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Re: In defence of jd (was: A Dylan implemented on Common Lisp)
In article <D583EE.6rM@rheged.dircon.co.uk> firstname.lastname@example.org (Simon Brooke) writes:
>In article <D53J7v.9oB@sybase.com>, Lee Schumacher <email@example.com> wrote:
>>In article <D5345w.3xC@cogsci.ed.ac.uk>, firstname.lastname@example.org (Jeff
>>|> Note that Scott Fahlman was one of the designers of Common Lisp
>>|> and had plenty of opportunities to eliminate any irritations that
>>|> irritated him.
>>I'm sorry, but you have no standing to criticize Fahlman here. First of
>>all, CL was largely design by commitee, and no one had any absolute power
Sure, but some people had considerable influence. There are large
archives of e-mail, btw. It's possible to look and see what positions
various people took and what irritations they tried to eliminate.
Scott was reasonably happy with Common Lisp and defended it for a
long time. The CMU group in general was not known for complaining
>> Secondly, if anyone did have that power it was Guy Steele, who
>>wrote the manual, and not Scott. Thirdly, Scott has devoted years of his
>>life to cmu cl, which is one of the most complete and robust lisps ever
>>seen and is free to all.
But it's now unsupported.
>>Have you made even 1% of that contribution
>>to lisp world ? I don't think so.
No one needs "standing" in order to make a point.
It happens to be my view that Dylan has become a catalyst of sorts
for Lisp criticism and that it can be very damaging when some of the
people best able to defend Lisp seem to be attacking Lisp and Common Lisp
instead. That the CMU group has switched from Common Lisp to Dylan
is in itself very damaging. I'm not planning to suppress this view
just because some people will attack me for it.
I haven't seen the original of this article, evidently by Lee
Schumacher, so I don't know what else he may have said. If anything,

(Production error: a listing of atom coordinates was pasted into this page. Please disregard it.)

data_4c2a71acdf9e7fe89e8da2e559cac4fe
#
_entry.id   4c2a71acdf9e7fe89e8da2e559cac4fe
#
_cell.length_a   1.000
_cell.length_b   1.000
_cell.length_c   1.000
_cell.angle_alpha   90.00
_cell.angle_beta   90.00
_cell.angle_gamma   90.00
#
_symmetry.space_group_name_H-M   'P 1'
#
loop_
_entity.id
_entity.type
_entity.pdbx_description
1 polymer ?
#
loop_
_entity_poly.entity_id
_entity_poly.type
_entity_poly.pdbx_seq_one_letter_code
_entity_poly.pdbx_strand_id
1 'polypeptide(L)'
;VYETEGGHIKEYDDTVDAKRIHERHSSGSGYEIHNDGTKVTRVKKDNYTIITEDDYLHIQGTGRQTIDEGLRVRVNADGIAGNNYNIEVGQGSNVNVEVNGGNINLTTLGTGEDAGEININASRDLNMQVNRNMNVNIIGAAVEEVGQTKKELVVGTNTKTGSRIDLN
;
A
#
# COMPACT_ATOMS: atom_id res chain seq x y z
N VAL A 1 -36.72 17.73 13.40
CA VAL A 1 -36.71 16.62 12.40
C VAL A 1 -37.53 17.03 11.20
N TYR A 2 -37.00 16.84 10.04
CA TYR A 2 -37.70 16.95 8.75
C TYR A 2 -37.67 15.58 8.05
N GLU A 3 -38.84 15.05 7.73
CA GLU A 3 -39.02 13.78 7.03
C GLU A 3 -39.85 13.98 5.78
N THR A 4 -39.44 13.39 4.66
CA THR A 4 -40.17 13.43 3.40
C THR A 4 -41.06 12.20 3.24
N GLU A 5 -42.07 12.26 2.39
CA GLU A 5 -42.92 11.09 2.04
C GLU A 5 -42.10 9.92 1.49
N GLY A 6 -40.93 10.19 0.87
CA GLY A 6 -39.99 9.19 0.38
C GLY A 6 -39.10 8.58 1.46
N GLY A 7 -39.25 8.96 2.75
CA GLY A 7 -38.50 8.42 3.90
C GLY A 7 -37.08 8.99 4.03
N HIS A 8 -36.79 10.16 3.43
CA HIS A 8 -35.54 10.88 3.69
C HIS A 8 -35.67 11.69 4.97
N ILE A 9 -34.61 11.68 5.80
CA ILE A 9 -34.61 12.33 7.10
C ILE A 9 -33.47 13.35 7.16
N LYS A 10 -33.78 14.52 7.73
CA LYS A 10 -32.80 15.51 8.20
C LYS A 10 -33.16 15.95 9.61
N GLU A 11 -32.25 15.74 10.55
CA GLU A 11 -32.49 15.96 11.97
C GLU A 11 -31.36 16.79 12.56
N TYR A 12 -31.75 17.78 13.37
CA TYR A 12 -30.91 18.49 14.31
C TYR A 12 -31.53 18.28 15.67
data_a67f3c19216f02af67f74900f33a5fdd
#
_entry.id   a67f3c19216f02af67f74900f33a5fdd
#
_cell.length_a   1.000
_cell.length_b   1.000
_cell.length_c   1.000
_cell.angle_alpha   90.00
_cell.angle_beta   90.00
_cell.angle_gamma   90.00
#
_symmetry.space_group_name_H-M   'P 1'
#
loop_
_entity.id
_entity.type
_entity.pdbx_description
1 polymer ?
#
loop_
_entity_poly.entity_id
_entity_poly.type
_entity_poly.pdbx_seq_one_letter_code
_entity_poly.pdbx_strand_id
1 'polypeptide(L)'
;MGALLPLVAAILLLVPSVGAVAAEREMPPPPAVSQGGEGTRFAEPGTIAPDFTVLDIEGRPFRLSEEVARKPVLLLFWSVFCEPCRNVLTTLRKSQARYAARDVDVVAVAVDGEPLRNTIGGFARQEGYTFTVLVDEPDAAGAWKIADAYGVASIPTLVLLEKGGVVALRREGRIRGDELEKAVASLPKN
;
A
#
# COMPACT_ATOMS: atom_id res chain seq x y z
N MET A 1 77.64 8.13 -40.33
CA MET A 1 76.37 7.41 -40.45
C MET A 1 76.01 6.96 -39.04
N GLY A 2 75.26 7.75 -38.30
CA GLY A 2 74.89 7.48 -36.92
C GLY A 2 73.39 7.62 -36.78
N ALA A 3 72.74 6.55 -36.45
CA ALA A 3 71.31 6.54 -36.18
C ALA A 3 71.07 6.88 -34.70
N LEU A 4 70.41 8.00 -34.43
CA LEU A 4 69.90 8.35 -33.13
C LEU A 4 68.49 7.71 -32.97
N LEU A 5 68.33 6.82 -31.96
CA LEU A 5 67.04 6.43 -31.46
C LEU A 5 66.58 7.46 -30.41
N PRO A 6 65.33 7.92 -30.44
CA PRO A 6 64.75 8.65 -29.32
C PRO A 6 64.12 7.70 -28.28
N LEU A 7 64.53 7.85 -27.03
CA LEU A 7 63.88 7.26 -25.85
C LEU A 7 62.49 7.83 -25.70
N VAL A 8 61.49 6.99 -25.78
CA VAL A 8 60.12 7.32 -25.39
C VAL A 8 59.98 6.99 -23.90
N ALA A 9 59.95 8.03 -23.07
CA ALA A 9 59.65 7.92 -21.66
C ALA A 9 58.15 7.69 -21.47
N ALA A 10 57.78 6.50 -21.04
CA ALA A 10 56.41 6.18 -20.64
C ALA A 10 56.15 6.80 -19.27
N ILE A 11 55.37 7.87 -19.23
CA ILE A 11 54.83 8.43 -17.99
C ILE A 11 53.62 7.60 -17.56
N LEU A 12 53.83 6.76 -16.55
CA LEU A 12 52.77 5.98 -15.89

Lee Schumacher underestimates Scott Fahlman's contributions.
For instance, SPICE Lisp (the Lisp that with a new compiler and
other changes became CMU CL) provided much of the source code
used in a number of early CL implementations, whose existence
was one of the factors that gave CL some credibility. (I have,
FWIW, been an enthusiastic user of both SPICE Lisp and CMU CL.)
But this makes his criticisms of Common Lisp more damaging than
if they'd come from someone else. And these days, people often
say and think "Lisp" when what they're saying is actually true
only of Common Lisp or, indeed, only of certain CL implementations.
So this kind of criticism tends to damage Lisp as a whole, and
especially when it -- presumably unintentionally -- reinforces the
misinformation about CL that's posted from time to time, the damage
can be fairly great.
Now, Scott was one of the Common Lisp "Gang of 5". He was also in
X3J13. He was clearly one of the major figures in the development
of Common Lisp. And he was one of the chief defenders of Common
Lisp. Consider, for instance, his reaction to the Gabriel and Brooks
critique of Common Lisp (delivered at the 1984 ACM L&FP conference),
and his arguments against subsets (one of the ways people tried to
tame the size of Common Lisp).
He may well feel -- for good reasons -- that CL contains many
irritations. I'd have to agree, so some extent, since I composed a
list of CL "pitfalls" that was merged into the Comp.lang.lisp FAQ.
He may well feel -- again for good reasons -- that it's better to start
again without so much historical baggage. And again I'd have to
agree, to an extent, since I've been involved in some efforts to start
over (e.g. EuLisp).
But my attitude towards Common Lisp has been fairly constant. I
used to me more critical than Scott Fahlman, even though I've
spent much of my time defending CL. I have complained, for
instance, about the large size of implementations, which sometimes
seemed to require larger machines than the ones I had, while Scott
defended them. (CMU CL is, btw, an excellent, but very-large-footprint
implementation.) Now he seems to be more critical than I am,
and the difference between us seems to be greater.